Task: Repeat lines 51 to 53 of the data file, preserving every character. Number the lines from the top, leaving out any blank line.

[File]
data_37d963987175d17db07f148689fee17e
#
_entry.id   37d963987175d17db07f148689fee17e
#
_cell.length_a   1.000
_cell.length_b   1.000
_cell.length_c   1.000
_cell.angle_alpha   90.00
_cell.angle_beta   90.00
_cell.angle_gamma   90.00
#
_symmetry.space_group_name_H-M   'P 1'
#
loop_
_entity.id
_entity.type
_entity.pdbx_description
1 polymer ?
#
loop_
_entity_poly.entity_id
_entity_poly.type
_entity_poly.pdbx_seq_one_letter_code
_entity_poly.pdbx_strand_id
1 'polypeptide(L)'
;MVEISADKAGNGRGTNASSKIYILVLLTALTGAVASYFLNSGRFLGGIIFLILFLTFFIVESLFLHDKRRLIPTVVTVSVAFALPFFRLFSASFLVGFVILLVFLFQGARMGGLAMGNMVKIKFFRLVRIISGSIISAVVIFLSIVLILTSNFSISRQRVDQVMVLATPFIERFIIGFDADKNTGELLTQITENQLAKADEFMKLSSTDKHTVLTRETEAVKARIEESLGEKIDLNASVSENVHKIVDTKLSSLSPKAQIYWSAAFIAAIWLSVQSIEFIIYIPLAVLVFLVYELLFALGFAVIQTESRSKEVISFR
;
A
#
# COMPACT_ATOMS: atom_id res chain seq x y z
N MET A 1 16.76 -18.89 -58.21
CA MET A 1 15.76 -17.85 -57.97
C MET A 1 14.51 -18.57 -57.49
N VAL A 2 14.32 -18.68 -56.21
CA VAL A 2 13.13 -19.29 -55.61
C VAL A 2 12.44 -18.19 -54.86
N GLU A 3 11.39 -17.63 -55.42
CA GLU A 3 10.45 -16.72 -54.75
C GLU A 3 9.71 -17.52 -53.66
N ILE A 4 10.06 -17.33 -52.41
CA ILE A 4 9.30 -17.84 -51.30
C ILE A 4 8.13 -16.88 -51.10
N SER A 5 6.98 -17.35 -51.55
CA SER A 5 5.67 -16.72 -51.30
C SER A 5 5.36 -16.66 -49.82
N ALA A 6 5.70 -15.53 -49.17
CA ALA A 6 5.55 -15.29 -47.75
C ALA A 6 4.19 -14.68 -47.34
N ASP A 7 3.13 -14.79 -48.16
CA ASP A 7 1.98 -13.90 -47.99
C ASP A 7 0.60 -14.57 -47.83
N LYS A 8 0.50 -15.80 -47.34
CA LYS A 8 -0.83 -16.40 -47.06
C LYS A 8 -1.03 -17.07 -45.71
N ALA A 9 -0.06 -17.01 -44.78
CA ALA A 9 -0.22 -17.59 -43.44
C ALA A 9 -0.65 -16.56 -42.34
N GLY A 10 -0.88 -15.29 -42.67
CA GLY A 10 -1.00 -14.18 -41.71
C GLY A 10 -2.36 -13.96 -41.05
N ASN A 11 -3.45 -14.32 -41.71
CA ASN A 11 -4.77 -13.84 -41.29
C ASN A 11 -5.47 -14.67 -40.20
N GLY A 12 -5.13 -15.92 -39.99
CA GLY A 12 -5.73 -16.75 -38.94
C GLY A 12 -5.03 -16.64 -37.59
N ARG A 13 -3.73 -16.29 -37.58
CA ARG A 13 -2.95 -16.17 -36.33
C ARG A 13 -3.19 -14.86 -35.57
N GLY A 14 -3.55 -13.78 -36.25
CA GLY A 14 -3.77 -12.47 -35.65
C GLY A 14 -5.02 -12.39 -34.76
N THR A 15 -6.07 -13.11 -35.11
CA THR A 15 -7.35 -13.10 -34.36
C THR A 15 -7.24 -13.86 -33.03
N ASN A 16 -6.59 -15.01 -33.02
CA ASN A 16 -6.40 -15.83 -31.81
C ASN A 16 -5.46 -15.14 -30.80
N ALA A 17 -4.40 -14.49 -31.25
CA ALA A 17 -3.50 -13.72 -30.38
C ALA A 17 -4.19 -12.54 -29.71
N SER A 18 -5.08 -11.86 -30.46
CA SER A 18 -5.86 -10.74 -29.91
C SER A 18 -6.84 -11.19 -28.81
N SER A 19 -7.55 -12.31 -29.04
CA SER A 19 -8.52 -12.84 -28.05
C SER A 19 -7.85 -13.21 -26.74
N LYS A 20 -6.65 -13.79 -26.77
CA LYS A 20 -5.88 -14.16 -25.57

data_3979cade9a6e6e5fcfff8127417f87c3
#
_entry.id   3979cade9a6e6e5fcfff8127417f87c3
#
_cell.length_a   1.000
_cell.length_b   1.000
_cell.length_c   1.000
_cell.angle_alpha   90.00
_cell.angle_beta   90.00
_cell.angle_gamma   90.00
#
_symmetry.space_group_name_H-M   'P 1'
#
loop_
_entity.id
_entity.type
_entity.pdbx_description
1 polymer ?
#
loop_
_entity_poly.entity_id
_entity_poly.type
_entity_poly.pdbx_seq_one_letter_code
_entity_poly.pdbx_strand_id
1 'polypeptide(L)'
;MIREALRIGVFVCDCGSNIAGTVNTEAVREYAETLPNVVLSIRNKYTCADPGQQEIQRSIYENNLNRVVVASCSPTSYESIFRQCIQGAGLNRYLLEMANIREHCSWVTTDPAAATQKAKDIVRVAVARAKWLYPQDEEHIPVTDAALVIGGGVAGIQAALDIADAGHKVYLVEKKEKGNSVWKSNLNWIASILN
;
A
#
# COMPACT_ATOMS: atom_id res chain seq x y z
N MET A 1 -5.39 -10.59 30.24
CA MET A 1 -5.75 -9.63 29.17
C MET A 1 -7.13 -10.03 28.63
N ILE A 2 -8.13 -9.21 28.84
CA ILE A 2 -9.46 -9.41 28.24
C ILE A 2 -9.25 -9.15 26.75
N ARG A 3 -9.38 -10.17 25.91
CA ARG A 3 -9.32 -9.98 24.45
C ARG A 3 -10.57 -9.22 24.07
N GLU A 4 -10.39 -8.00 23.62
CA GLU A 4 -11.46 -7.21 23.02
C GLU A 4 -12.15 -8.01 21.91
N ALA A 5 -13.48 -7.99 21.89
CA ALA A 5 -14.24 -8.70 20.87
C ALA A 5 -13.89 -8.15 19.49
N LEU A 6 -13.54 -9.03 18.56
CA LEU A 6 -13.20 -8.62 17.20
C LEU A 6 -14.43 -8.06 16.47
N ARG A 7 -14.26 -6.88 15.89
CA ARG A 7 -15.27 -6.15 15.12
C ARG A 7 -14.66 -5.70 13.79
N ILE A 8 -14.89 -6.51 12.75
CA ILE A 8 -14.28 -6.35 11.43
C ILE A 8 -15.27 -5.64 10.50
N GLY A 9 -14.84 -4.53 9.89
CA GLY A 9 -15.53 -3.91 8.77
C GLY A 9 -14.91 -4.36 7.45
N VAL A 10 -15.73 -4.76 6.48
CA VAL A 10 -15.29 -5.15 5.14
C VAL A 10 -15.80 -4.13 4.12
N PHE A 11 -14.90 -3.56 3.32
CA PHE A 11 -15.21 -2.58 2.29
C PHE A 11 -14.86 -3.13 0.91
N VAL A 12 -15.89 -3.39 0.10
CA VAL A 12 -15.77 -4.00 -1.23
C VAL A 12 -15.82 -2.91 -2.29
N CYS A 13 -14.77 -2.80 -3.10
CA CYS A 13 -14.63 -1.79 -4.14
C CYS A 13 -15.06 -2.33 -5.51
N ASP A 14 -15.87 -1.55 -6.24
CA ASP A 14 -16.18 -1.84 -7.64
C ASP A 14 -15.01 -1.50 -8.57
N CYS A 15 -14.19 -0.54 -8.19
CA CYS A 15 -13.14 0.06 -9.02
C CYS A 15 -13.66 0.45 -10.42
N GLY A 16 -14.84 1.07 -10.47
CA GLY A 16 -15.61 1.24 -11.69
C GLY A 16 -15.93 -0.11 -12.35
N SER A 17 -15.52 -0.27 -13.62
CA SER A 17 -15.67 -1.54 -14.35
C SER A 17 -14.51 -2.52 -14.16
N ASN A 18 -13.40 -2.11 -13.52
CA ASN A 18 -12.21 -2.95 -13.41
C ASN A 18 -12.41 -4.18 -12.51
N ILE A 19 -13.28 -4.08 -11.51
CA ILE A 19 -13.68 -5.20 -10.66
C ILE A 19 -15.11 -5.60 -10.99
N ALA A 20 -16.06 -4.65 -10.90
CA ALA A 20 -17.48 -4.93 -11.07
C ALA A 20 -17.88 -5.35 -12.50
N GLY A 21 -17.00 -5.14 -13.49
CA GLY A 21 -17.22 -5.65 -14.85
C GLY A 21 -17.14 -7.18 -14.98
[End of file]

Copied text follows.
C ASP A 7 0.60 -14.57 -47.83
N LYS A 8 0.50 -15.80 -47.34
CA LYS A 8 -0.83 -16.40 -47.06